Ayilyam Thirunal Rama Varma | Photo: Mathrubhumi archives
'Those who do not remember the past are condemned to repeat it'.
These famous words of the Spanish philosopher George Santayana welcome the visitors to the Auschwitz-Birkenau, the complex of 40 Nazi concentration camps in Poland that had witnessed the most brutal atrocities. This complex of human cruelty is now the world's largest attended memorial museum and a UNESCO World Heritage site. Seeing the name Santayana here, the first thoughts that came to this writer's mind were of G Aravindan and his all-time classic -Cheriya Manushyarum Valiya Lokavum- where I came across the philosopher's name for the first time during the late 1960s.
For most of us, museums are tourist destinations or centres of academic interest for researchers or intellectuals. Hardly are they seen as political institutions. But there have been many studies on museology in recent times that elucidate the intense political and social significance inherent in museums and how they shape collective values and social understandings. Not just in museums dedicated to political subjects but also on art or natural history. Museums are often built with malign, benign, or neutral intentions, either deliberately or otherwise. Many had ulterior intentions to suppress the truth, create alternative facts, privilege narratives and manufacture history to suit the motives of the powers of the day. Like history is said to be written by the victors, museums often represent the dominant narratives of the day. But those which survive time are those built to keep up memories of the past and remind society never to repeat past mistakes. In either case, museums have been sites of contestations related to identity, ideology, representation, legitimacy, or hegemony and they bear the intersection of politics, culture, and technology.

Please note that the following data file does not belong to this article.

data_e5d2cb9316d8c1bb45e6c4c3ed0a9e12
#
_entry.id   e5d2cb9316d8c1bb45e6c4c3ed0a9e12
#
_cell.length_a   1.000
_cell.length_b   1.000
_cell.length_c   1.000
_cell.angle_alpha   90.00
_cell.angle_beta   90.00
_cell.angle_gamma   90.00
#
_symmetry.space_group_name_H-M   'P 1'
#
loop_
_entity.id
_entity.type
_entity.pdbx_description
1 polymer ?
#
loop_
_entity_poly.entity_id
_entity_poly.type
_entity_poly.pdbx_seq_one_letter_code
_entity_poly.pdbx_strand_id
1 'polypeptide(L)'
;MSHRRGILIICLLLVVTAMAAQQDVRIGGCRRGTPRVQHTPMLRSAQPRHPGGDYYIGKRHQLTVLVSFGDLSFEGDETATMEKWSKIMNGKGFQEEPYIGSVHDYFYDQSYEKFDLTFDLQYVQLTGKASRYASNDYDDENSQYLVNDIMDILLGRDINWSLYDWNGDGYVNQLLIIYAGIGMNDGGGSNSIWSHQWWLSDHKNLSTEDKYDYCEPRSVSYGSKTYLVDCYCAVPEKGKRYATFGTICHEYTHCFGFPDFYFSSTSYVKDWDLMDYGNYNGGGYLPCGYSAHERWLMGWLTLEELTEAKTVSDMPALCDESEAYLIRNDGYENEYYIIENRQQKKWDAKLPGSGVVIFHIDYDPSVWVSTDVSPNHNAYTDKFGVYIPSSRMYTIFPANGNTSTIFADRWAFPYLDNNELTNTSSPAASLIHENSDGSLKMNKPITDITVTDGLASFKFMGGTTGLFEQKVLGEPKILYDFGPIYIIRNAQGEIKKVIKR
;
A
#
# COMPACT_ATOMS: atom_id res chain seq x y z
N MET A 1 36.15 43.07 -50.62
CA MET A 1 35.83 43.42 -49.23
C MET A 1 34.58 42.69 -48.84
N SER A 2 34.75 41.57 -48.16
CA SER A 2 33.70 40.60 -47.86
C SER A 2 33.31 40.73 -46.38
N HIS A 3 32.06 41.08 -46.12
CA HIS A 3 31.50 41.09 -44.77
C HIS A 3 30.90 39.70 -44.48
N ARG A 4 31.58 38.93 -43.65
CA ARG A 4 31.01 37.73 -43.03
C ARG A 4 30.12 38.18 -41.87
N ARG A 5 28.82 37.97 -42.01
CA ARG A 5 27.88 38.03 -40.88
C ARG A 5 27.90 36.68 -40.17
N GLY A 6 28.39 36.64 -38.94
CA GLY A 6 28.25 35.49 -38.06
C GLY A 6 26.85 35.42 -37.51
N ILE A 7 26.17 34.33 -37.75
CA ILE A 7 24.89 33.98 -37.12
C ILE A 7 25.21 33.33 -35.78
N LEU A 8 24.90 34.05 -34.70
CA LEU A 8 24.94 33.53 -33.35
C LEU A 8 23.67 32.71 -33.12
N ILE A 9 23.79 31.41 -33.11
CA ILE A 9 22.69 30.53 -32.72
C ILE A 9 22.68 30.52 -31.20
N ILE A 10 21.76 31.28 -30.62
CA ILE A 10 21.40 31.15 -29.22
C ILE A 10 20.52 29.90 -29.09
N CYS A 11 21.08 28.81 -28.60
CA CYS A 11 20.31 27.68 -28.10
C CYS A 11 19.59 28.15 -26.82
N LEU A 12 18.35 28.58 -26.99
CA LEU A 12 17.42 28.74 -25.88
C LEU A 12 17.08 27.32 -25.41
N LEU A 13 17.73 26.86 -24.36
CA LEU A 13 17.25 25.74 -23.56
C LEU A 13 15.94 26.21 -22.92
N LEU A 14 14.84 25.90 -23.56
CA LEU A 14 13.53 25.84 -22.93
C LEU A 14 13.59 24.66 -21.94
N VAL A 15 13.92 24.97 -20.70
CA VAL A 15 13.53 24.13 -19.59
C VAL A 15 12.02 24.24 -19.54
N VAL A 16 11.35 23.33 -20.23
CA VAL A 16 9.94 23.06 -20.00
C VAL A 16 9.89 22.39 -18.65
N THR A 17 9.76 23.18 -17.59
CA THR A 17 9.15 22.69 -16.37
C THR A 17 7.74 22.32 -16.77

'Museums and the artefacts they contain are spaces for transitive, entangled, and often contested realities. In addition to marking social changes, the objects in our collections can be seen to play an active role in changing social relations, says Anita Herle, a prominent museologist from the University of Cambridge. Even a recent T-shirt campaign in the USA said, 'museums are not neutral'.
Except for a recent study in the Mathrubhumi weekly by artist/curator Riyas Komu and critic C S Venkiteswaran, not many have studied the politics of museums in Kerala. We have museums in Kerala from the 19th century onwards, of which the most prominent is the Napier's Museum built in Thiruvananthapuram in 1880 by Ayilyam Thirunal Rama Varma.
The museum was built in Indo-Saracenic style by Robert Chrisholm, the Madras government's consulting architect, and named after Francis Napier, Madras Governor and a Scottish polyglot. Recently, many new museums have come up, including a string connected to the Muziris Heritage Project.
Wonder whatever happened to the brilliant idea mooted by Thomas Isaac when he was the Finance Minister to have a line of museums on the fascinating history of Alappuzha.
It was supposed to celebrate Alappuzha's unique elements- its ancient maritime trade, the below-sea-level farming practices, Kerala's first factories (coir) and trade unions, peasant movements, uprisings like Punnapra Vayalar, etc.
Many unique pages of suffering and resistance in Kerala's history could be immortalized through modern museums to attract global attention. Imagine dedicated museums on Kerala's ancient maritime trade, Christian, Muslim, and Jewish history, Kerala's extreme caste discrimination, and slavery as comprehensively documented recently by academics like Sanal Mohan or Vinil Paul, the Kerala Mathematical tradition elaborated by George Joseph Junior, its Communist history and so on.